Are you ready to take the first step on your digital transformation journey? It starts with understanding the nature of analytics and the problems it solves.
1. Analytics 101
As mentioned above, many of the interactions, processes, and workflows that used to occur in person now take place digitally. While this new reality comes with many challenges, a major upside is that you can measure and quantify all these activities in a way never before thought possible. As a result, organizational leaders now rely on analytics to understand who is doing what, when.
Simply put, analytics is the process by which a person or program uses statistical methods and technologies for analyzing data. The purpose of analytics is to discover patterns within the data that lead to new insights—and these insights can guide a business’ strategy. Not all analytics tools, however, are created equal. In order to get a full understanding of how employees are doing their work, basic insights are not enough.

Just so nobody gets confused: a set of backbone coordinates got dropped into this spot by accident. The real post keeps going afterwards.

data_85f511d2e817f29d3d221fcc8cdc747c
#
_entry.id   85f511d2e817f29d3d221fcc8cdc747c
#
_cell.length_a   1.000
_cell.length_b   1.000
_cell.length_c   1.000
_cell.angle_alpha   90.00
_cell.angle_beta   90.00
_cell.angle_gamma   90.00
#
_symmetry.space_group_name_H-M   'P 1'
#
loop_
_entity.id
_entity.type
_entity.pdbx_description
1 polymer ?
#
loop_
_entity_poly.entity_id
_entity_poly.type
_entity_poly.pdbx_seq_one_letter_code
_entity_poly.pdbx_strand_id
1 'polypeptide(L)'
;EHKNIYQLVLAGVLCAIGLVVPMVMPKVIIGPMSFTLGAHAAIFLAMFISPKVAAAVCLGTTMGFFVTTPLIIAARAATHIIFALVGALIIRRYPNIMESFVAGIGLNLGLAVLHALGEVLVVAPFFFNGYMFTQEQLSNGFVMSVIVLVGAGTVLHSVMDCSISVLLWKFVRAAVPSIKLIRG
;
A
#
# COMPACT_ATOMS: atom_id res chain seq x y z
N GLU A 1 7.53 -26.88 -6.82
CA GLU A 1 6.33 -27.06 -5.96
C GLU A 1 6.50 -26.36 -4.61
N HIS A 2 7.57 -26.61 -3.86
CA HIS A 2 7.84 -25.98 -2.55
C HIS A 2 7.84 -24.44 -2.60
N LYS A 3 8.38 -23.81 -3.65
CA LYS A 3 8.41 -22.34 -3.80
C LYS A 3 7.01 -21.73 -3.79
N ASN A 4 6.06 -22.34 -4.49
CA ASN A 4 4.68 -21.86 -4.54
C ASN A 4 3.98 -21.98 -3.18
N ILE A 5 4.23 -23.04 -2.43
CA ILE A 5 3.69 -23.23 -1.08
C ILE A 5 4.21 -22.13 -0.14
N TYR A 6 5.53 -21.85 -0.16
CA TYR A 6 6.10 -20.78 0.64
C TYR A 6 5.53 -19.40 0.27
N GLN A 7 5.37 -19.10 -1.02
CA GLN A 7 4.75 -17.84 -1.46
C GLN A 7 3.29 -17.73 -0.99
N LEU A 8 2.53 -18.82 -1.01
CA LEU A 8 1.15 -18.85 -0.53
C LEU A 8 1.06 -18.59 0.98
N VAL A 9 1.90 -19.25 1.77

Many business apps offer rudimentary dashboards that display some fundamental usage metrics. These metrics usually measure a given point in time, with little context or room for exploration of the story behind the numbers. Merely using an app, after all, doesn’t indicate whether someone’s using it in a valuable way. These basic metrics also exist in isolation, unconnected to other apps and thus not offering a holistic picture of employee activity. This is where the right digital adoption solution comes in.
Meaningful action comes from meaningful insights